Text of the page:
Film Review: Valerian and the City of a Thousand Planets (2017)

It is strange that a director so lofty as Luc Besson should release a new film and instead draw praise for a film he directed 20 years earlier. Yet such is the case as Besson’s late nineties cult sci-fi hit The Fifth Element holds court as it turns 20, while Valerian and the City of a Thousand Planets is left in orbit. Having seen in Valerian what a few hundred million dollars of CGI and a couple of feeble leads can do, perhaps it is the relative disappointment of Besson’s latest venture that has triggered such nostalgic ruminations.

After all, The Fifth Element was an OK film, but perhaps it is flattered through direct comparison with Besson’s later work. That film had buzz, a killer name, a commanding but irreverent Bruce Willis at his Die Hard peak, and Milla Jovovich before the Resident Evil decline set in. It was one of a few typically 90s sci-fi films that set the tone for the eventual cavalcade of copycats. Besson’s new film has two slight and self-centred leads with all the emotional range and dynamic presence of a pair of bickering teens. How Valerian (Dane DeHaan) and Laureline (Cara Delevingne) are preceded by a reputation for reliable service as space operatives and peace-keepers is puzzling, given how easily they appear to get themselves into trouble rather than out.

In this instance, this 28th-century dynamic duo is on a mission. Their destination: the intergalactic space station that is Alpha, which has grown and grown from its earliest days in Earth’s orbit. Now an independent entity in its own right and drifting through space, it is an ever-growing hub for the universe’s knowledge, although it now has to contend with a new unidentified force that could set things awry if left unchecked. What do they want? Who is the real threat? For better or worse, it is left to Valerian and Laureline to get to the bottom of the mystery and the strange species at the heart of it.Valerian poster

While the skeleton of the plot seems engaging enough, a threadbare attention to character development defies the stunning and diverse visuals to leave this production surprisingly one-note. It is a shiny vehicle but one whose visual scope outflanks its narrative potential. Amid the chaos there is the scrap of a more interesting focus mirroring the whitewashing of history by colonial powers such as the British Empire et al., but ideas and funds are endlessly funnelled into the visual arena where the plot resembles a golden snitch – quick-moving and hard to grasp until you’re forced to swallow it during the long overdue ending.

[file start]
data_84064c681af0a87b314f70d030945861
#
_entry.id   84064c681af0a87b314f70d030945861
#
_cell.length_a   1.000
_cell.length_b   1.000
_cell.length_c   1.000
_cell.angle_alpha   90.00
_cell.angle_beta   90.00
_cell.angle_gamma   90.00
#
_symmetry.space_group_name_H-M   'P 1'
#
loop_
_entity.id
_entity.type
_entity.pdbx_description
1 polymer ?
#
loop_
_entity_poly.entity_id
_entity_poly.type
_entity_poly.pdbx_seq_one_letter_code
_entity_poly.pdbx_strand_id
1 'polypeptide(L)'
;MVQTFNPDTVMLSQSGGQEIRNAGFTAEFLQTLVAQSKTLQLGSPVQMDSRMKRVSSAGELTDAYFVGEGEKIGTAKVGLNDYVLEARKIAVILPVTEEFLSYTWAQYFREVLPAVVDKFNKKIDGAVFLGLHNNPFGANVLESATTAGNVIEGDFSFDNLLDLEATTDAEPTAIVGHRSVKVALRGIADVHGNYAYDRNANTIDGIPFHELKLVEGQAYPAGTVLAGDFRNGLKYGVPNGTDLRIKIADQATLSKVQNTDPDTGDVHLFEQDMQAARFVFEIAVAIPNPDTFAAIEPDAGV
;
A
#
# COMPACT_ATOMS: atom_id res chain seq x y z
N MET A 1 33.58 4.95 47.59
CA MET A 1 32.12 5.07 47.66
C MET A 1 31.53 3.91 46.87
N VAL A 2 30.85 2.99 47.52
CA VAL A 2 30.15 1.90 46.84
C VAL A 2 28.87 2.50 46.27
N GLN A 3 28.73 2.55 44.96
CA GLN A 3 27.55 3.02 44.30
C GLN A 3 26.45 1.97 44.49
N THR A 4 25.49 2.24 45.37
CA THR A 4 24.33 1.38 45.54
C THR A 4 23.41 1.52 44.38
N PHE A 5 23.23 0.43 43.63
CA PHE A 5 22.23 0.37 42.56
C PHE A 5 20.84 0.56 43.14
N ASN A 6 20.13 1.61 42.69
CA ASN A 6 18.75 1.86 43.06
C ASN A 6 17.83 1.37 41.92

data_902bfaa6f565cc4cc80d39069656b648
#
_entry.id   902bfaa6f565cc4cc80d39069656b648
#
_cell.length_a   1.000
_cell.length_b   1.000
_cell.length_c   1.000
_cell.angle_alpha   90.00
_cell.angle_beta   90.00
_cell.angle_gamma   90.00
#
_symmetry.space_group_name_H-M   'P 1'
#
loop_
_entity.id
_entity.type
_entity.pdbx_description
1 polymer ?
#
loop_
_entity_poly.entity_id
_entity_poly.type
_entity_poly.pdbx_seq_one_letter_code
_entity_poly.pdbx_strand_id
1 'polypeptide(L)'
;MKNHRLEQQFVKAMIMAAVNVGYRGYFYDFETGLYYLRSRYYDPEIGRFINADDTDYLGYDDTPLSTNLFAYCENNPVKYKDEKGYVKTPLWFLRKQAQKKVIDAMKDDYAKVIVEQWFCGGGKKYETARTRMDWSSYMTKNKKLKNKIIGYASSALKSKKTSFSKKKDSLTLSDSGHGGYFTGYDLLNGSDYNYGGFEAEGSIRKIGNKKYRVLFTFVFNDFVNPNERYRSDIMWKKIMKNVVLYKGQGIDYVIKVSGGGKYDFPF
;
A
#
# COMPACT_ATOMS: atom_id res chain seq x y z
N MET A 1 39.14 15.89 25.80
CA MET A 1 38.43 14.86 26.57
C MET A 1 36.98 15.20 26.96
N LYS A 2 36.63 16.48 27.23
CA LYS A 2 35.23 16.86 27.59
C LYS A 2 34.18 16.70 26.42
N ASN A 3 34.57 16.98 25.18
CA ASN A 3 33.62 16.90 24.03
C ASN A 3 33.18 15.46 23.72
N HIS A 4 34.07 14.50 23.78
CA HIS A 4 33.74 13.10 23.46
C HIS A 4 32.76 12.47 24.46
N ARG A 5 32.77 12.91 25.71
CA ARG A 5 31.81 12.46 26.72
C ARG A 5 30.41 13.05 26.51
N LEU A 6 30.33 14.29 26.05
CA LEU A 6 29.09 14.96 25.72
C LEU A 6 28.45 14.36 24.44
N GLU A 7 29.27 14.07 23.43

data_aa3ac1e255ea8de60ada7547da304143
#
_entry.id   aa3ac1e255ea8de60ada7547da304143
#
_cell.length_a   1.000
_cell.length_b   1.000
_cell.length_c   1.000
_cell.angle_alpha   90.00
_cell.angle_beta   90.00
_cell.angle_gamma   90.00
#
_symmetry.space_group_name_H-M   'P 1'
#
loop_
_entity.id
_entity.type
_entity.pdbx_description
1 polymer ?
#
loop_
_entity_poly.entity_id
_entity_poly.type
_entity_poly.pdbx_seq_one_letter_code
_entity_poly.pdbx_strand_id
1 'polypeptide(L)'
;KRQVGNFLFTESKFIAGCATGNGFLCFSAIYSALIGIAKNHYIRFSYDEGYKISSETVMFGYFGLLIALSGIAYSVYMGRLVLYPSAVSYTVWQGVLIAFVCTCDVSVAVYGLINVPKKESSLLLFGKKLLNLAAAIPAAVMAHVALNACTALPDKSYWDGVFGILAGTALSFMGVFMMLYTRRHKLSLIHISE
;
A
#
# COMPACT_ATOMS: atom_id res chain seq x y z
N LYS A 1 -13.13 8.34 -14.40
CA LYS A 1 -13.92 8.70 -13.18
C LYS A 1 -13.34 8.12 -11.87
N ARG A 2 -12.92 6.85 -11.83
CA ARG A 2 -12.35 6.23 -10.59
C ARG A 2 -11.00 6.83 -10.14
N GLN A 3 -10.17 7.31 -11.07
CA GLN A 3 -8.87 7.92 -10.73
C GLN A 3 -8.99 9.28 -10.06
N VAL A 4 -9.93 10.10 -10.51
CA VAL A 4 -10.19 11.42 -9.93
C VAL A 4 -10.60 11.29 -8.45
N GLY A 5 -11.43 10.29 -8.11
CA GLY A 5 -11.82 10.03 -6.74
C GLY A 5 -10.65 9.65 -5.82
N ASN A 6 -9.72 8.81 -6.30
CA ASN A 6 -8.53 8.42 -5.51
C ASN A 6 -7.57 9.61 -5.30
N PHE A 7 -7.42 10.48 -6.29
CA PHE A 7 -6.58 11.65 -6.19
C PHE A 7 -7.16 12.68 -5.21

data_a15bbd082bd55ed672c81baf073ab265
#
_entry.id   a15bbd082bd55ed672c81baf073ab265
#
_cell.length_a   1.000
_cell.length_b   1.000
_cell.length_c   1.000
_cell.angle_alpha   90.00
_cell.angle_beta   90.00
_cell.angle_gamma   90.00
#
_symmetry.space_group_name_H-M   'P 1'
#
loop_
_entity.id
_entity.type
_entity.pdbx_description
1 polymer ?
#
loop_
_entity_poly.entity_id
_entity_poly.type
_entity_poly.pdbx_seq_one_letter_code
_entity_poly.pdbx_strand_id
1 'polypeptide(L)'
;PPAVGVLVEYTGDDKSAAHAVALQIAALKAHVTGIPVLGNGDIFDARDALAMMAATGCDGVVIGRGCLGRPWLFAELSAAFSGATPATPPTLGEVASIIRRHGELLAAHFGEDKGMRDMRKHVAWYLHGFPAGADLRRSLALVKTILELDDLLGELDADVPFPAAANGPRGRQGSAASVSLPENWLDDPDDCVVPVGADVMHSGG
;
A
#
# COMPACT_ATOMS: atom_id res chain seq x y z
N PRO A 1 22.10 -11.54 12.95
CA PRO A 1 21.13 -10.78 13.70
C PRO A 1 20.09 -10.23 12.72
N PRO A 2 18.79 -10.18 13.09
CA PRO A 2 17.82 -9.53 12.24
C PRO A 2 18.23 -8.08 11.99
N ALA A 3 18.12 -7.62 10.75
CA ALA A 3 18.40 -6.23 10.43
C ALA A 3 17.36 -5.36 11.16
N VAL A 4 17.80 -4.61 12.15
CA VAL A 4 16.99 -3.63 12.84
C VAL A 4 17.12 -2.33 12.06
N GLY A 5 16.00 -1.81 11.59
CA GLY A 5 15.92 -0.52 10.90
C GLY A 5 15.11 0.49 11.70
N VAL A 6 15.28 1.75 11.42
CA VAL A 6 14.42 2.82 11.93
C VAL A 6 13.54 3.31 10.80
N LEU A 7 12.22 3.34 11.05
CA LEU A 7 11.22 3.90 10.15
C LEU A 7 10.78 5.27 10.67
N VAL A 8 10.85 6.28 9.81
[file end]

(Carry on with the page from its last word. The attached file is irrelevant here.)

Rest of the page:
It certainly doesn’t help this film’s prospects having a title that is right up there with Billy and the Cloneasaurus for catchiness. More so, given that Pierre Christin and Jean-Claude Mézières’s original comic was titled Valérian and Laureline and Cara Delevingne is probably the biggest drawcard here, exactly why Laureline doesn’t warrant a place on the poster alongside her partner seems at least a little discriminatory. What part of ‘partnersdoes Luc not understand? Even if such an omission was not a commentary on the role of Valerian as being the more central character but on Dane DeHaan being the more established actor, then the point is still moot because DeHaan is at least as disappointing as Delevingne, if not more so. The reluctance to allow the leads to be stretched to their emotional limits seems rather to betray their limited range, while also robbing this film of any sense of tension or dire stakes. The result of poor direction or writing or otherwise, any potential for chemistry is quashed from the start. And if you’re relying on a Rihanna burlesque act to save the day, then you’re struggling, as startling as said routine may be.

Apparently the original comic was one of the driving forces of science fiction across much of the later 20th century, and yet we know now to be cautious when adapting seminal sci-fi material. Ghost in the Shell has already proven this year that the greater aspirational height, the further the fall and the more resounding the thud in the box office. Valerian promises to be such a film, playful but misguided, a great big John Carter with lots of ideas, even more money and very little keeping it together, much like this fabled city of a thousand planets.

Valerian and the City of a Thousand Planets is in cinemas from 10th August through Entertainment One.

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